sharing in governance of extractive industries

Patrick Heller and I have just published a paper on strategies for managing National Oil Companies in new oil-producing countries and hotspots for oil exploration. It challenges some generally accepted governance advice for low capacity emerging producers.
These governments face daunting challenges: Which body do they make responsible for licensing, regulation and monitoring: the National Oil Company, a ministry or a separate regulatory agency? Traditional analysis has often advocated a strict separation of powers, building on the success achieved by countries like Norway. Our research looks specifically into the experiences of countries trying to develop nascent oil sectors amid limited technical and institutional capacity, to assess which models have best promoted accountability and good economic and technical performance.  Among the case study countries are Ghana, Brazil, Liberia, Uganda, Sierra Leone, Timor-Leste, Mozambique and the Democratic Republic of Congo.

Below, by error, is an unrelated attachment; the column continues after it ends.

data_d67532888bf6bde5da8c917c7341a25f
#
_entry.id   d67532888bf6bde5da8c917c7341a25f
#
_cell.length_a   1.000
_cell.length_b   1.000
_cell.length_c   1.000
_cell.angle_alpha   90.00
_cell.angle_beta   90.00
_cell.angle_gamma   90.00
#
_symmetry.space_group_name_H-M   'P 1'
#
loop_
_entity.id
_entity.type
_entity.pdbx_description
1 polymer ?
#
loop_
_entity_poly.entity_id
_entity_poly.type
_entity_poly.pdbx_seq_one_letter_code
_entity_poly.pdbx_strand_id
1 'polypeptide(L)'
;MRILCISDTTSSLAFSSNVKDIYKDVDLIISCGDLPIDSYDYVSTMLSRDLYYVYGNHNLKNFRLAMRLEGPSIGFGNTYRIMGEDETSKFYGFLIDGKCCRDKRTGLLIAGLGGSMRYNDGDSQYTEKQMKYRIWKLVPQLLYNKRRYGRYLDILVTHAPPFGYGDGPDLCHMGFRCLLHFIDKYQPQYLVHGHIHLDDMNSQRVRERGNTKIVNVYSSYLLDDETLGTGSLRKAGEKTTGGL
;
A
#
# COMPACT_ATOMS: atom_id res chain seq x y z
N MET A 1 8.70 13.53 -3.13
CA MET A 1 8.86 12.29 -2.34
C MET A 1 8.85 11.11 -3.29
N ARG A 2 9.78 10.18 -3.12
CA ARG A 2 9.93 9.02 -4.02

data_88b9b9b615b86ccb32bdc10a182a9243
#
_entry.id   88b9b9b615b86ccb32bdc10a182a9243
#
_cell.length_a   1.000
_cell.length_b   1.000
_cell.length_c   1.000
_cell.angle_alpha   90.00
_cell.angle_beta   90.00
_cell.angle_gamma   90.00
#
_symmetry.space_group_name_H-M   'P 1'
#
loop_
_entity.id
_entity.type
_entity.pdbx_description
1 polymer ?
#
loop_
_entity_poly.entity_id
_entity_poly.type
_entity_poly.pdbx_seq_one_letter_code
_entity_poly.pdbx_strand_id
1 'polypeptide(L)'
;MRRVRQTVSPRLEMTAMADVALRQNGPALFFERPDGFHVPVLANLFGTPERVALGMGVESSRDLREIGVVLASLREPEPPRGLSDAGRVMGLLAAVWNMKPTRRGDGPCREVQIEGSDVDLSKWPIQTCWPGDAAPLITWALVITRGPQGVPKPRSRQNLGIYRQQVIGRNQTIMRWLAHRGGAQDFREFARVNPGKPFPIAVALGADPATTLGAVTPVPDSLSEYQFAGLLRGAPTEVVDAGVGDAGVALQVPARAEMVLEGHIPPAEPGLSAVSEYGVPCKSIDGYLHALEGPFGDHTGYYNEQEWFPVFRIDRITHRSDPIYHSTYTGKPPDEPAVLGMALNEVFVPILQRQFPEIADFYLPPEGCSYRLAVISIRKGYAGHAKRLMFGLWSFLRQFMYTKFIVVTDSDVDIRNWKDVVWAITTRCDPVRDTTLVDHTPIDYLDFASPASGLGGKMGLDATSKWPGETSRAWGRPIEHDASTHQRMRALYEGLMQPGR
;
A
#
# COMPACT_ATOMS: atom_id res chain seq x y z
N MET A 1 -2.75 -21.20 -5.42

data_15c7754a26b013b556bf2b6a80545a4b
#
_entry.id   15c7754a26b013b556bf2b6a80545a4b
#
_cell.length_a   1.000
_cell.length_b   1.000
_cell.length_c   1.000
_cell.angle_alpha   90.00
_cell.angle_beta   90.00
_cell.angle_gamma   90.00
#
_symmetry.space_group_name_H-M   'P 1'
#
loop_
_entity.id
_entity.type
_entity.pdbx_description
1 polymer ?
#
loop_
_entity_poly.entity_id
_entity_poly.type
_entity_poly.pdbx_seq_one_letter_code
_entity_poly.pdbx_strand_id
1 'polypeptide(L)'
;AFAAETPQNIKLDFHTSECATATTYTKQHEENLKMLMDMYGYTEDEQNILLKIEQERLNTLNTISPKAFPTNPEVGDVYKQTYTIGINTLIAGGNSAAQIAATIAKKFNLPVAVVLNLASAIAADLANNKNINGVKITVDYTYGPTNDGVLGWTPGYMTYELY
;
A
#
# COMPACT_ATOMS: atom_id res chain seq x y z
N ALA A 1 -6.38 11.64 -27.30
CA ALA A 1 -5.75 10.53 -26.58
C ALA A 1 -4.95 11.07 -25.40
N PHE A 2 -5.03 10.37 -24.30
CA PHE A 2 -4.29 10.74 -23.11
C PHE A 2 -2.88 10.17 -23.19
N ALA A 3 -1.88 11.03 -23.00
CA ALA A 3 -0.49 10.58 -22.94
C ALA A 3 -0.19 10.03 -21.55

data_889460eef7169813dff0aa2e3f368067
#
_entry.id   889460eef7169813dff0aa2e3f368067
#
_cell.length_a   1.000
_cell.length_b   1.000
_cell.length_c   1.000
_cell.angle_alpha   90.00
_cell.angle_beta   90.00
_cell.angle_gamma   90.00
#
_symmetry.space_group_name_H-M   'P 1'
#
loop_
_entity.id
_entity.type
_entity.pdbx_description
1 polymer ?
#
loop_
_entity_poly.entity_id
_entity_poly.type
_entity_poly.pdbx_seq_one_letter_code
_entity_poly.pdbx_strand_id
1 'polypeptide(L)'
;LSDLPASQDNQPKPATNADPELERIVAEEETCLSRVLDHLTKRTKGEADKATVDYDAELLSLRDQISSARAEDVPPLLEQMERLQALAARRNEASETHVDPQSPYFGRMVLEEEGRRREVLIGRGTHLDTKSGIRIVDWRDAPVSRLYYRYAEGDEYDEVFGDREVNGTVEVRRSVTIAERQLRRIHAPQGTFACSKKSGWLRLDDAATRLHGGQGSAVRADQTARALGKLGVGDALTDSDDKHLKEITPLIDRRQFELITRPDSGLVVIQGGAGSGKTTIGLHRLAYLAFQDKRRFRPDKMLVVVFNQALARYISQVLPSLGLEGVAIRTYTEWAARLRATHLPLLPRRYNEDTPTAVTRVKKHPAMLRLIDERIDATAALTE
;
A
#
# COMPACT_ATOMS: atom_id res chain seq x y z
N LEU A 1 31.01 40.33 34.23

We hope that the paper will be of particular value to policy-makers in countries currently reflecting on institutional arrangements to govern new or growing oil sectors, and to technical assistance providers who work with those policy-makers.

We will be interested in your reactions.

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